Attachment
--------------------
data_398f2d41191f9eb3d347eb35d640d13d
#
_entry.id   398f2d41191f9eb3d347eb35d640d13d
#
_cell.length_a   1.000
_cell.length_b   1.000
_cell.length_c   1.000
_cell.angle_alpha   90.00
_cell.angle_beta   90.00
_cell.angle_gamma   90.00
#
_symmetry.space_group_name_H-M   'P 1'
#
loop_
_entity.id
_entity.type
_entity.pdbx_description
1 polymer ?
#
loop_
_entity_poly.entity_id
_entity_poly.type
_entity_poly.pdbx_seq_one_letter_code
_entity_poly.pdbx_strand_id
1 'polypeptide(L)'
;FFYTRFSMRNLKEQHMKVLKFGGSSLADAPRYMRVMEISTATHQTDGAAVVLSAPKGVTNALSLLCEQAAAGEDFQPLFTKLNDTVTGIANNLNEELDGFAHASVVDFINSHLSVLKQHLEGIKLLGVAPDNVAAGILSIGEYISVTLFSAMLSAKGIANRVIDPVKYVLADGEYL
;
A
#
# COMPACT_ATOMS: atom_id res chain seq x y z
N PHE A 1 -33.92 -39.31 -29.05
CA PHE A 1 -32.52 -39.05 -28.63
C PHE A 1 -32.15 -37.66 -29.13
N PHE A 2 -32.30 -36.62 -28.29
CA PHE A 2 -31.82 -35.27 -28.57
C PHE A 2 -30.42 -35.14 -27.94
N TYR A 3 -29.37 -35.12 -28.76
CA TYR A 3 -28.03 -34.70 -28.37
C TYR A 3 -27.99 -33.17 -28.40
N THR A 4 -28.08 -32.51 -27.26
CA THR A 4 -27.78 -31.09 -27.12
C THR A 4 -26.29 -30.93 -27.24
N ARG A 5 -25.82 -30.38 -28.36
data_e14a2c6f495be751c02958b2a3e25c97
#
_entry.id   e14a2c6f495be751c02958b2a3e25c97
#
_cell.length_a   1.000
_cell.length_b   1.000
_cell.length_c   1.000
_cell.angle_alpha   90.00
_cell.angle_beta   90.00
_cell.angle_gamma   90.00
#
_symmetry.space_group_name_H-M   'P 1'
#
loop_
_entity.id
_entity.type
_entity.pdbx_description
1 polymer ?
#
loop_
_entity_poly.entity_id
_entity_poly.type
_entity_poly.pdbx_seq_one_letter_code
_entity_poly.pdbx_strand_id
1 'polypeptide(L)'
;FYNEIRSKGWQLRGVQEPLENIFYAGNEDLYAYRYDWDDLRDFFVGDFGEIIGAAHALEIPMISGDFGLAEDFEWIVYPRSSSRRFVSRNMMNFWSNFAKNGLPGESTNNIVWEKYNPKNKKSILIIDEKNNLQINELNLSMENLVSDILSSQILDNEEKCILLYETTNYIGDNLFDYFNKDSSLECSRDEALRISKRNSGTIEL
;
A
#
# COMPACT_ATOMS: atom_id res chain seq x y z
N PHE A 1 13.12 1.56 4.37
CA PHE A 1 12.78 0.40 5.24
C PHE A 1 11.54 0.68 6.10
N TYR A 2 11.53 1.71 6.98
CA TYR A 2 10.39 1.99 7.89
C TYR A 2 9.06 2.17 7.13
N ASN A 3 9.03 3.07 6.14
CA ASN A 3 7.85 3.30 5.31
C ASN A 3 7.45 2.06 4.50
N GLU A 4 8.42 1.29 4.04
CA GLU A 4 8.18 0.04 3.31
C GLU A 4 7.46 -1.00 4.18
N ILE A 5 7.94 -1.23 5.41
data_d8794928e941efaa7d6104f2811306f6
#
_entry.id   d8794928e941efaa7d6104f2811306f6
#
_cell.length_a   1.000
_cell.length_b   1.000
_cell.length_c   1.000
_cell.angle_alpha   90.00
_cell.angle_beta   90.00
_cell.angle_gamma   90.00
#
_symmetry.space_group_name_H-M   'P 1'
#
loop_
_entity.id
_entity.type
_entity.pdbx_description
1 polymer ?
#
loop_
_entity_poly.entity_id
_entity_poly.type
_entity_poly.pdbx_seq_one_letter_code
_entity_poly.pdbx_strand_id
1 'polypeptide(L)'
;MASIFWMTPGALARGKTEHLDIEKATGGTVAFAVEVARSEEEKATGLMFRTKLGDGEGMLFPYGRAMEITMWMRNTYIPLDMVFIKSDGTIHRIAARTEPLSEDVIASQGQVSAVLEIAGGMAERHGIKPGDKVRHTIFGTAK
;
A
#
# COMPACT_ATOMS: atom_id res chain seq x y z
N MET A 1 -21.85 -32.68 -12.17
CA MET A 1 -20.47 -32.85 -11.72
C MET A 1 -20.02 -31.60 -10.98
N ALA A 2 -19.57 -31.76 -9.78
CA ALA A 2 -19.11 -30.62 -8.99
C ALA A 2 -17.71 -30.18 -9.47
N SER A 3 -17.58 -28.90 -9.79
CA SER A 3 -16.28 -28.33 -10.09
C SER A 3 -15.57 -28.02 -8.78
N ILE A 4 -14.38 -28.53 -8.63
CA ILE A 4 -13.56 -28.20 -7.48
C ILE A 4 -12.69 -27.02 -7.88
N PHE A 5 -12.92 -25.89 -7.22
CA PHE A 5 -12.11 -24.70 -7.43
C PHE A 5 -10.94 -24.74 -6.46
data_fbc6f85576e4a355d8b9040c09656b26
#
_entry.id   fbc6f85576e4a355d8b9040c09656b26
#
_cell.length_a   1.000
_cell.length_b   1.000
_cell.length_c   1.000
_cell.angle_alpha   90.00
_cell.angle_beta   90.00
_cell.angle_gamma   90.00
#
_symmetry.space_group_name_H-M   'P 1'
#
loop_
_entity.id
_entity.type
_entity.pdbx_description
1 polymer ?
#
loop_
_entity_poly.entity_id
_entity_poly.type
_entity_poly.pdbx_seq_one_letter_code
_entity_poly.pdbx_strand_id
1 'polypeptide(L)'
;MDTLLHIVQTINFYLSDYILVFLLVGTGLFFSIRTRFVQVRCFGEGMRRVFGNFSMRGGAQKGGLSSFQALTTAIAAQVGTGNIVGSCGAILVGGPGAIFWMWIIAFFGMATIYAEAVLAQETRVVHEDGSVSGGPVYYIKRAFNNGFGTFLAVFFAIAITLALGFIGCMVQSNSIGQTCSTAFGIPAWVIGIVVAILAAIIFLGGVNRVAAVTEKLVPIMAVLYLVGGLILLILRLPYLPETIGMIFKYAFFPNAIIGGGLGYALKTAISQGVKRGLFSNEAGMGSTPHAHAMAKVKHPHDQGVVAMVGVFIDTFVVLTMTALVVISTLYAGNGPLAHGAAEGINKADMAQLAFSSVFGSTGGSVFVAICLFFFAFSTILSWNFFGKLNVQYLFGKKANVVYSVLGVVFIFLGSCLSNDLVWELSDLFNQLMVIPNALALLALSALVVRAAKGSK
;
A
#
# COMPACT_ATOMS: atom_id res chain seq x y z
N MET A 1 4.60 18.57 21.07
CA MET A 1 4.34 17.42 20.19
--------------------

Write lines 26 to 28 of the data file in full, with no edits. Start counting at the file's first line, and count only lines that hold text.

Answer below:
;FFYTRFSMRNLKEQHMKVLKFGGSSLADAPRYMRVMEISTATHQTDGAAVVLSAPKGVTNALSLLCEQAAAGEDFQPLFTKLNDTVTGIANNLNEELDGFAHASVVDFINSHLSVLKQHLEGIKLLGVAPDNVAAGILSIGEYISVTLFSAMLSAKGIANRVIDPVKYVLADGEYL
;
A